This article was printed in Cottered and Trocking News No. 15 August 1971. A copy is held in WW2 Folder 4 in Hertfordshire Local Studies Library.
It demonstrates something of the emotions involved when children and teachers were with little warning suddenly trnasported to unknown parts.
The children and teachers were spread around the villages of North Hertfordshrie, presumably being bused into the school.
Here is part of the magazine of the North Hackney Central School for Girls, Christmas 1939. These children and school staff were evacuated to Buntingford and the surrounding villages at hte beginning of the Second World War.
The headmistress, Miss Hole, writes:”The blow has fallen. In spite of earnest hopes and efforts, War has come. It seems incredible, but the exodus from London on September 1st brought horrid belief (relief?).
“The confidence and quiet courage with which the parents handed over their children to the staff deserved admiration and commendation. There was no excitement or hysteria, no tears or complaints . . . For the first time in my life, I boarded a train with 231 children, under such sealed orders that the driver alone knew our destination . . .
“School as usual was the crying need of all. The Hertfordshire Education Committee had opened a new Senior School in Buntingford in September. This was generously afforded to us three days a week. The sacrifice involved in sharing with evacuees a new bulding long and eagerly awaited is fully recognised by both staff and children . . .
“Much sacrifice is entailed in throwing open one’s home to strangers. And so it is desired to place on record that the genuine and grateful thanks of the staff, scholars and parents be accorded to all who have offered hospitality,” she concludes.
Sylvia Walker was one of the pupils who was billeted in Cottered: “It was with a heavy heart that i made my way to school on the first day of evacuation. Gone was the excitement with which I had anticipated this stay in the country, and in its place was an unpleasant sickening feeling – the kind of feeling that is usually associated with the dentist’s chair.
“Since eight o’clock this morning I had been wondering around the house, and I had watched my friends and neighbours start out as usual for their daily work. I envied them. They would come back to their homes and friends – to homes which although sandbagged and barricaded mean so much to us when it comes to leaving them for an indefinite time.”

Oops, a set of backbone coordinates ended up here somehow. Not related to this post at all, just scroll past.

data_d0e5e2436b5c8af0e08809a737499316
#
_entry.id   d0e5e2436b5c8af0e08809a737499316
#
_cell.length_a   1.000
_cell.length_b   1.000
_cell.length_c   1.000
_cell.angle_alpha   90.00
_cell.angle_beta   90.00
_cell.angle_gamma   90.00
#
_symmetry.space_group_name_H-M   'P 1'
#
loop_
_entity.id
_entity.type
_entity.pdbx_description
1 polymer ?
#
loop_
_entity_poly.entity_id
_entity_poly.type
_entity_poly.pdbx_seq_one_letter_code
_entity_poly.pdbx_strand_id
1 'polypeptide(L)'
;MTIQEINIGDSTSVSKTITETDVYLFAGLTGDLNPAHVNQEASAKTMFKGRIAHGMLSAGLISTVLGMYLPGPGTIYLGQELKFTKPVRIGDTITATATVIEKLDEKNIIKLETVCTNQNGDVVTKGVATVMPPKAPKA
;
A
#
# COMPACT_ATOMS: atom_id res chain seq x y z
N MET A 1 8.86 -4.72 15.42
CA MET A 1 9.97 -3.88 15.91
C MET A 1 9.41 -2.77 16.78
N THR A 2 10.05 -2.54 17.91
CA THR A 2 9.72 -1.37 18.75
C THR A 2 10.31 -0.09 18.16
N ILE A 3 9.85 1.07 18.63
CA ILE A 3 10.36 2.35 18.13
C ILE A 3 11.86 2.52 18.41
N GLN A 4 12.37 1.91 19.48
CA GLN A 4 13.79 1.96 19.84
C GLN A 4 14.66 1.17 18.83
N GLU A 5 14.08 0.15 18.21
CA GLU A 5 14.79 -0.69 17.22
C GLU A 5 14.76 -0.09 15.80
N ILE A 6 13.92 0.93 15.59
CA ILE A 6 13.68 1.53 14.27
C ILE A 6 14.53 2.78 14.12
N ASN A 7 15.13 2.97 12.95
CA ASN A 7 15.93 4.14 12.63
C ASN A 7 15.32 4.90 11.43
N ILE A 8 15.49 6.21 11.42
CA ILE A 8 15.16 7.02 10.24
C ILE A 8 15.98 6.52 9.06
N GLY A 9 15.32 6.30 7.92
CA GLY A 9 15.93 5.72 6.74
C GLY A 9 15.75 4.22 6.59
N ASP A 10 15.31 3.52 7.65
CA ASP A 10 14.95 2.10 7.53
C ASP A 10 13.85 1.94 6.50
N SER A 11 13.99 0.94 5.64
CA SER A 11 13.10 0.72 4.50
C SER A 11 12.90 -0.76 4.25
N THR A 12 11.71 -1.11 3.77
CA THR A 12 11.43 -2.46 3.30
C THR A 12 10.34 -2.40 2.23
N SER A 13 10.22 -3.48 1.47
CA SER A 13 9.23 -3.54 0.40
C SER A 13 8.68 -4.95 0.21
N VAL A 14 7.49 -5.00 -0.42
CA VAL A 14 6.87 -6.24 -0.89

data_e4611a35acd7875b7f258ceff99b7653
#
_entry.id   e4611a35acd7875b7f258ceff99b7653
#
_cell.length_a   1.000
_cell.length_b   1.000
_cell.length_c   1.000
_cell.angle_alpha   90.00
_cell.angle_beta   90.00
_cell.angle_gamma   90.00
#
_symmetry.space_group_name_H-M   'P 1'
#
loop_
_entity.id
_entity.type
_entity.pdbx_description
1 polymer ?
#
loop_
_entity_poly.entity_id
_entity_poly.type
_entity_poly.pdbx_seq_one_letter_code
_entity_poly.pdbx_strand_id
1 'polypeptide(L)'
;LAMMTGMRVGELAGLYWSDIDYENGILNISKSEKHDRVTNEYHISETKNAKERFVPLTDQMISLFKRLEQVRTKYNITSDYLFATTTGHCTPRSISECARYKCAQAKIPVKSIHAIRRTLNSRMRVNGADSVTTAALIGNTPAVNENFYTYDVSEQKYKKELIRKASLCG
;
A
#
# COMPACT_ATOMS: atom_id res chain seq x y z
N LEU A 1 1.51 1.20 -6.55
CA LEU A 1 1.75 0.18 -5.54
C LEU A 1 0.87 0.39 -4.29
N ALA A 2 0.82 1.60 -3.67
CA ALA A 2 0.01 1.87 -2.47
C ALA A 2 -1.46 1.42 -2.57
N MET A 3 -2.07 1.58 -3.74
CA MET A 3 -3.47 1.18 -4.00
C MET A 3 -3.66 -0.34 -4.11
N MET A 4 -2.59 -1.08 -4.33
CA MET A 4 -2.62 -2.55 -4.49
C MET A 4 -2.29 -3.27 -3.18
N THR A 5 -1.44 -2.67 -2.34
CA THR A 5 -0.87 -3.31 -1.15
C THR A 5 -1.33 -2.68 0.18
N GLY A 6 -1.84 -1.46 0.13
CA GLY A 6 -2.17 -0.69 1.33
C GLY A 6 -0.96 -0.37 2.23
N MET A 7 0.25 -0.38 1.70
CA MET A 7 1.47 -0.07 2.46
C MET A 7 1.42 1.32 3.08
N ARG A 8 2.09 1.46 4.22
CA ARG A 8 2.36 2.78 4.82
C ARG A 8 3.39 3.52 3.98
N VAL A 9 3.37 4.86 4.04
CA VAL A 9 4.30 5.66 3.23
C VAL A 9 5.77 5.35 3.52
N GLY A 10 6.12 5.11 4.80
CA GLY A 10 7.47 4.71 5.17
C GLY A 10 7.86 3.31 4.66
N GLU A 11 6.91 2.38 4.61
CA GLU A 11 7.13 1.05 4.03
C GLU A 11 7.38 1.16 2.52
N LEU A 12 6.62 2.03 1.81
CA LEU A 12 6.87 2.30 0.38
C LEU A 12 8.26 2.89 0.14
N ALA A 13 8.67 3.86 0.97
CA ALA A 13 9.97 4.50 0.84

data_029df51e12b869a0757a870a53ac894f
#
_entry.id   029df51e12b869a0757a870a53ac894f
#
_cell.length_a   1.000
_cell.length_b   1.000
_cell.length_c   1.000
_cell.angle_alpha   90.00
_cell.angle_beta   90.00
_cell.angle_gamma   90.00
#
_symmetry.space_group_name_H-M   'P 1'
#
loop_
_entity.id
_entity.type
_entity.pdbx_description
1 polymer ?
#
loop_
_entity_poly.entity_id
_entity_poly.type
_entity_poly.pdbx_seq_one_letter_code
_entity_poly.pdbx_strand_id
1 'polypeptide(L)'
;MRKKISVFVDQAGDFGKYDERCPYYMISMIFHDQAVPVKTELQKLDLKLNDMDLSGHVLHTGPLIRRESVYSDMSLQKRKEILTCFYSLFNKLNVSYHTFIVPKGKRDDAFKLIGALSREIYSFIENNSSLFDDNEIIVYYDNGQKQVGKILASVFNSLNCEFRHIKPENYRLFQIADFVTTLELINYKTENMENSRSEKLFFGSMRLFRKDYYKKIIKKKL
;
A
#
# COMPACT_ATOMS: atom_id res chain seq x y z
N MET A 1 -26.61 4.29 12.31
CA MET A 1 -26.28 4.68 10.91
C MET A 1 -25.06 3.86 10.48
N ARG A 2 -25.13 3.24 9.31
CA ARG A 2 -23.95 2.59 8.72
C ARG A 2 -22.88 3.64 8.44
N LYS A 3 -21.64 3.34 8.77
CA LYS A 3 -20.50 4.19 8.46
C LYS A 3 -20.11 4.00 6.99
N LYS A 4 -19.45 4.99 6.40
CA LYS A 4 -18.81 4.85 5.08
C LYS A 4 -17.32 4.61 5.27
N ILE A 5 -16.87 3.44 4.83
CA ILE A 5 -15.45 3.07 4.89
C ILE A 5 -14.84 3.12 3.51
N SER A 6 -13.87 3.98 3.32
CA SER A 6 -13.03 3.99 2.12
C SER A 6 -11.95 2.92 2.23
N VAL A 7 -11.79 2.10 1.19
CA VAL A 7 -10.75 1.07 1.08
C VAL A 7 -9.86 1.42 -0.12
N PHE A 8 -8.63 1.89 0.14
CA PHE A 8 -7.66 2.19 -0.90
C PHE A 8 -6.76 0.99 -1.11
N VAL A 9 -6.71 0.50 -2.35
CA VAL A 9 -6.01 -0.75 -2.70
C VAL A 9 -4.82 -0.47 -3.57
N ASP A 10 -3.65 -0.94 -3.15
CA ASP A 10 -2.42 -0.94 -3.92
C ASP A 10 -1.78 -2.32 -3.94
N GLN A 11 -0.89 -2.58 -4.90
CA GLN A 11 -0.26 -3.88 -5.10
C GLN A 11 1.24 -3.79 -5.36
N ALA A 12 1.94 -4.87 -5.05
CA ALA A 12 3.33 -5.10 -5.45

After leaving Clapton Station the party eventually arrived at Bishops Stortford where they were transported by bus to Northgate School. Here 231 of them were dispatched to local villages.
“With eighteen other evacuees and Miss Phillips (a teacher) I boarded a small bus which took us to the village of Cottered. In the rectory garage the billeting committee found homes for us . . . I was taken to Mrs Mackay’s home.
“Here, in spite of the fact that we had not been expected till the following day, we were made welcome. We were given a very pleasant room . . . After a good night’s sleep we felt ready on Saturday morning to explore the village and its surroundings . . . There were plenty of opportunities for walks and rambles, and during the next week I experienced very mixed feelings. On one hand I became aware of fresh attractions to be discovered in the country, and appreciated the quiet, regular life of the village people. But on the other hand I missed that spirit which is ever present in a great city; the spirit of gaiety, wit and passion which I could always find among crowds, theatres and music of London.
“But in spite of the fact of having been brought up ina city, I find it hard to be satisfied with country life, I am grateful for the hospitable refuge the people of Cottered have offered to me in a time of danger.”
The LCC Teachers: Gertrude F Hole (12/10/1884 – ) Head Teacher, North Hackney Central School; Violet A Hole (17/05/1903? – ) Majorie Morril (24/10/1901 – ); Gladys M Hutchins (22 Dec 1894 – ) and Lilian D Attwood (19th Sep 1902 – ) were all billeted at Upnick House, Braughing R.D.
The recently opened secondary school was presumably Buntingford Secondary School, later known as Ward Freman School (after Bishop Ward and built on Freman land) which is now Freman College.